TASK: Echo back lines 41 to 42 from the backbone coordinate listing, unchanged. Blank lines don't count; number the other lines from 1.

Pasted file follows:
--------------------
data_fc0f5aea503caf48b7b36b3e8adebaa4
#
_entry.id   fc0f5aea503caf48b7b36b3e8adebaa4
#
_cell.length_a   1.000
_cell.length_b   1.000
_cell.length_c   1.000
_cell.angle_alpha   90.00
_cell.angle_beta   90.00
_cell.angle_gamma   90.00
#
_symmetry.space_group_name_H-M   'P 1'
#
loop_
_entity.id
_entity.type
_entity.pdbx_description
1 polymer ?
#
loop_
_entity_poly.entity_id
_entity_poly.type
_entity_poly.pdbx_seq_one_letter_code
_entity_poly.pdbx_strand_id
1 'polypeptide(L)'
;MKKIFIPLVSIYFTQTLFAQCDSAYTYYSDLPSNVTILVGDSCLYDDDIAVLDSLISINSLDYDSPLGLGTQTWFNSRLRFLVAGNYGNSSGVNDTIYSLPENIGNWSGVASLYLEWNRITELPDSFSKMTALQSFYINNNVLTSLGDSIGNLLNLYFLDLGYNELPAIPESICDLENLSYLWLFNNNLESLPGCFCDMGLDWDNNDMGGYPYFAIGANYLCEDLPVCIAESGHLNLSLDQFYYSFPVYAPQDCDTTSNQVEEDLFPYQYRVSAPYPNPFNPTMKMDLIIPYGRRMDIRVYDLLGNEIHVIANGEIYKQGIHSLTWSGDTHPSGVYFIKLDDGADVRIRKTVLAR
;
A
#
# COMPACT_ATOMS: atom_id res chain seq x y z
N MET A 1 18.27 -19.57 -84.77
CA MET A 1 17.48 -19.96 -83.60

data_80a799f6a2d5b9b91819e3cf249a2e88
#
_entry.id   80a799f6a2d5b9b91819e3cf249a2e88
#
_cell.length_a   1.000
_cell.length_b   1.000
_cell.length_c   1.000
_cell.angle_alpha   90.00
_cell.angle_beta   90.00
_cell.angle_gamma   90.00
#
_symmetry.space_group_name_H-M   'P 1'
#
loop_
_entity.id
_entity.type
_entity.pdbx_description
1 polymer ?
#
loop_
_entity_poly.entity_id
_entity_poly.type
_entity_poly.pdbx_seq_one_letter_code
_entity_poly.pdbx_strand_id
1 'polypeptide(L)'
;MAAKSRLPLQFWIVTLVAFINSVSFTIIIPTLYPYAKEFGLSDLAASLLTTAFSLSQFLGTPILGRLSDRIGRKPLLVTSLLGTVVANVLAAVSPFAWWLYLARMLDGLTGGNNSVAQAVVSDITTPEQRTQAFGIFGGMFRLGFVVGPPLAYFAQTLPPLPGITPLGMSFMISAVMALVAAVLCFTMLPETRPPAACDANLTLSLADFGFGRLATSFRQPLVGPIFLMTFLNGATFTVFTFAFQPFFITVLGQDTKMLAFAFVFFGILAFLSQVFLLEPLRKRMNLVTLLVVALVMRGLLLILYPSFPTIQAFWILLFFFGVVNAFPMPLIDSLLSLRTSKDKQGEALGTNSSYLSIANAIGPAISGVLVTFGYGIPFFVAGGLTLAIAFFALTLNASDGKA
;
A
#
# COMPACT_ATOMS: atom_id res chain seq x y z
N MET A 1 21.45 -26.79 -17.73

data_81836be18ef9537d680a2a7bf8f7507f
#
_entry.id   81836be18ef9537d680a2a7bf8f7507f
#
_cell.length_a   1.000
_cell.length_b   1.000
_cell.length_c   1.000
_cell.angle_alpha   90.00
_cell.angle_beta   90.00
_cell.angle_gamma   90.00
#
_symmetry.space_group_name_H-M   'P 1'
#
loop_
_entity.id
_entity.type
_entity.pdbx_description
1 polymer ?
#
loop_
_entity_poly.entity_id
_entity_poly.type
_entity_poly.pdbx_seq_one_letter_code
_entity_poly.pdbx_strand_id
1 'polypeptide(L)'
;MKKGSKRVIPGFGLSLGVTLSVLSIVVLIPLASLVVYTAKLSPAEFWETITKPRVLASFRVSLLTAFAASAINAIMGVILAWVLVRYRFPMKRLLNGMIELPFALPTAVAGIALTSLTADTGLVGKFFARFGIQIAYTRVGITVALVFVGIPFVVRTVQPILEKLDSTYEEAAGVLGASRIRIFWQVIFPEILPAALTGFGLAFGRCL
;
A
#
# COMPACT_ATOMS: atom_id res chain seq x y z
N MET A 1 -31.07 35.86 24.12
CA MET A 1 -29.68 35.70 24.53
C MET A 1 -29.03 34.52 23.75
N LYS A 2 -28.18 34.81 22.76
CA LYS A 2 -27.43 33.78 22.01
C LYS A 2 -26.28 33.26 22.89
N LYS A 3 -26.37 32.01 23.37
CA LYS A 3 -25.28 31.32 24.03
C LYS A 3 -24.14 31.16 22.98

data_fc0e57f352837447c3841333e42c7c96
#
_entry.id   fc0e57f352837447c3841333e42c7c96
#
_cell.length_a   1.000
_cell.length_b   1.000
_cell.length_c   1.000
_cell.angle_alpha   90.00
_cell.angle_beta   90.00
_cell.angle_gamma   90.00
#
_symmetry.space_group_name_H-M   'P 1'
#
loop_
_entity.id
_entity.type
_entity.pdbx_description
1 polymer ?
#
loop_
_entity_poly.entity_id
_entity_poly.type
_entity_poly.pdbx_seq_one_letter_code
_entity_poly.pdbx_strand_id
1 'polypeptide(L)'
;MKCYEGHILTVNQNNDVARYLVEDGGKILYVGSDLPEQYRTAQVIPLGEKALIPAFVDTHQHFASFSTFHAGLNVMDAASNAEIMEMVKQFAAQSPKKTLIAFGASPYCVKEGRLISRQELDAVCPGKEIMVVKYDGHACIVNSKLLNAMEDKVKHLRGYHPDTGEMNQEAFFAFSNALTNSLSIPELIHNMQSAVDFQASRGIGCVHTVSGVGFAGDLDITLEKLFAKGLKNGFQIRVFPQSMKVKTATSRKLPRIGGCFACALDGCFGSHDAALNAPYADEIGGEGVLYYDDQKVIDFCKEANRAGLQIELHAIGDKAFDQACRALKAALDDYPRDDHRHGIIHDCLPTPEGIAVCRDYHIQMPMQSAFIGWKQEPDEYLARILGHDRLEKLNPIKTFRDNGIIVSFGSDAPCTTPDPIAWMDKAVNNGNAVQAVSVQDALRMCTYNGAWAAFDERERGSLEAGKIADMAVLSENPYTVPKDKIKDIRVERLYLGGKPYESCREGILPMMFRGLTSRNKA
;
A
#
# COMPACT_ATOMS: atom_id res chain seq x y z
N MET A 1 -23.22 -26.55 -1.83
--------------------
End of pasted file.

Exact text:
_cell.angle_beta   90.00
_cell.angle_gamma   90.00